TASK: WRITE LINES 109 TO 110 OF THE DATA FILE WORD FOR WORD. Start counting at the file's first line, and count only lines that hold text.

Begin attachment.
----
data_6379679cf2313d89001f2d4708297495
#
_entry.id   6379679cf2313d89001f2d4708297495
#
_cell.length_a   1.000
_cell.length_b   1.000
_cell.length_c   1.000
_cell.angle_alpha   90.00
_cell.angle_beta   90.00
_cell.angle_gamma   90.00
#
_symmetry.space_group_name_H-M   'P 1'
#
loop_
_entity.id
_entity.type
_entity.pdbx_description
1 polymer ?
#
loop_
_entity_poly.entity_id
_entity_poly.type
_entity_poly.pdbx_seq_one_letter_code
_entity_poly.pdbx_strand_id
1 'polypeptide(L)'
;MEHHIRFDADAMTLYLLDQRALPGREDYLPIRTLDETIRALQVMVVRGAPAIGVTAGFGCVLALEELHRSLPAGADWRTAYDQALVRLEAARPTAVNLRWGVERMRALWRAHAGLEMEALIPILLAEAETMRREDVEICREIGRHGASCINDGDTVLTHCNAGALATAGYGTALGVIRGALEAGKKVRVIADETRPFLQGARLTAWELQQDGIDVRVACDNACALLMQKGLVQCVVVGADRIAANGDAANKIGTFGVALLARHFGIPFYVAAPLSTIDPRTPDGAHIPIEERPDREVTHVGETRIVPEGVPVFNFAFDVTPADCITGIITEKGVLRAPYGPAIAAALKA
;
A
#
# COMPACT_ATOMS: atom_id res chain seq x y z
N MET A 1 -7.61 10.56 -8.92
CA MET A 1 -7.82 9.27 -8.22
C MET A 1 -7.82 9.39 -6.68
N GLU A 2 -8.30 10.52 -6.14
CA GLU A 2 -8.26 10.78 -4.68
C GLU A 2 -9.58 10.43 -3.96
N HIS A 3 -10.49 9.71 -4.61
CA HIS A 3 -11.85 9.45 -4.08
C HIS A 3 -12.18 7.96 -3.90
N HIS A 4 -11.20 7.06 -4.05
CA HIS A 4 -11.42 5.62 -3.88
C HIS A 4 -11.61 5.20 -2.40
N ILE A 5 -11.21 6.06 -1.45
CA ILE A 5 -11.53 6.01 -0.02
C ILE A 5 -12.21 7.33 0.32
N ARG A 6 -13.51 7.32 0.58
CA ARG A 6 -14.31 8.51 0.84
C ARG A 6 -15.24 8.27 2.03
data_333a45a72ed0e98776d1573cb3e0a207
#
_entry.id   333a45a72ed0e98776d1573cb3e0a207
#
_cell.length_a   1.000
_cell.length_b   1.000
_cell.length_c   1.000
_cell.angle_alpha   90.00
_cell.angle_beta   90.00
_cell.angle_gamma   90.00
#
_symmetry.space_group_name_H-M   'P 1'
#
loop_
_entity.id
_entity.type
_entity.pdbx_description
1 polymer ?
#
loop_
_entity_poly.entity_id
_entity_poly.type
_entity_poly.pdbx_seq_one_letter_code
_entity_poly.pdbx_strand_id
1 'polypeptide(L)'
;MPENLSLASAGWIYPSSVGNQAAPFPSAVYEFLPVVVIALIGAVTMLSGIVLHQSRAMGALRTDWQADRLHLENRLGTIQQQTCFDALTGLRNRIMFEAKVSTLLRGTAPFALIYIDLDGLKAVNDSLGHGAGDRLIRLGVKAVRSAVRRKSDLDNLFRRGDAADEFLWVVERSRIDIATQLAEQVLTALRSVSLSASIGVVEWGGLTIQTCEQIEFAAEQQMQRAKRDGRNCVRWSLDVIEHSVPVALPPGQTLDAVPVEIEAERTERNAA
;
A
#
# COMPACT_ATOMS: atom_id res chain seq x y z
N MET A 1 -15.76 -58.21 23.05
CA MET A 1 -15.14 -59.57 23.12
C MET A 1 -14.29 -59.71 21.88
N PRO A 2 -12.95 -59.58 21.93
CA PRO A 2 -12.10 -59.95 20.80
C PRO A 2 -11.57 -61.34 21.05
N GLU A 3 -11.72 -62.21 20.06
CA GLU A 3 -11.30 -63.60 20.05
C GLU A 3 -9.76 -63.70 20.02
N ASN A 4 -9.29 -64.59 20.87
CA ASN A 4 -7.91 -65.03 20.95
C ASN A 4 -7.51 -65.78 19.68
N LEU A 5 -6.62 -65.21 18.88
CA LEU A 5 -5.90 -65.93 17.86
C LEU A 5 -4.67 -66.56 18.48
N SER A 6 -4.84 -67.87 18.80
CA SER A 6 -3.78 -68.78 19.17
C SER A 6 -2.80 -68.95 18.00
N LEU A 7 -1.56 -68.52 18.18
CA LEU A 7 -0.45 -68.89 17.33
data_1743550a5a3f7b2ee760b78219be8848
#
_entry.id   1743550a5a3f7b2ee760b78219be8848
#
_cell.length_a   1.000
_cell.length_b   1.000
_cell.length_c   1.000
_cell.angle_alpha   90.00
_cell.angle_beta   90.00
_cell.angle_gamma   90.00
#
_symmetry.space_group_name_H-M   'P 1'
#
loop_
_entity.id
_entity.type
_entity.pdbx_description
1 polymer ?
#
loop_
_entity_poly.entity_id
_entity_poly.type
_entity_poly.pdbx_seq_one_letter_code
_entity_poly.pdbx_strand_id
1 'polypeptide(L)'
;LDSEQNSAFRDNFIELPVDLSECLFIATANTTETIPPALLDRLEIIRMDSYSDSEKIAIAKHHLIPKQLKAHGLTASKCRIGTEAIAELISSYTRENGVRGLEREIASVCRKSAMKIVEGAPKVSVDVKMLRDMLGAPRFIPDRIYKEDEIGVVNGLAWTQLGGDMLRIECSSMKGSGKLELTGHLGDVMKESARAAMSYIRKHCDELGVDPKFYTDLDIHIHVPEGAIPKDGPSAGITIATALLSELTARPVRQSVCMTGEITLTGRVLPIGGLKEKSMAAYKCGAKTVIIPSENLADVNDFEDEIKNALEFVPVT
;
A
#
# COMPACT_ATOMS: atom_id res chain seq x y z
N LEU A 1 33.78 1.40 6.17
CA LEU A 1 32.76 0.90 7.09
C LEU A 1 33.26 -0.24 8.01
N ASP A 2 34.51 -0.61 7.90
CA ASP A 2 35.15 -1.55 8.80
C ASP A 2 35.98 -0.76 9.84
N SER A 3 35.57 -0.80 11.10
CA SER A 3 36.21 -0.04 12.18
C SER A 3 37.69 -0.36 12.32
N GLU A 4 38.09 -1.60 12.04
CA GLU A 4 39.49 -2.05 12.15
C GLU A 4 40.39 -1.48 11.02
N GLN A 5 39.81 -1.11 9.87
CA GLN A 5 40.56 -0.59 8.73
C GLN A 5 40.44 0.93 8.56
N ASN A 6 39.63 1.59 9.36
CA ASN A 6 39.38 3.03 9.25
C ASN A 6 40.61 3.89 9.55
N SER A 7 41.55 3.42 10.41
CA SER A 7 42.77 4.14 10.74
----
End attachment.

#
_symmetry.space_group_name_H-M   'P 1'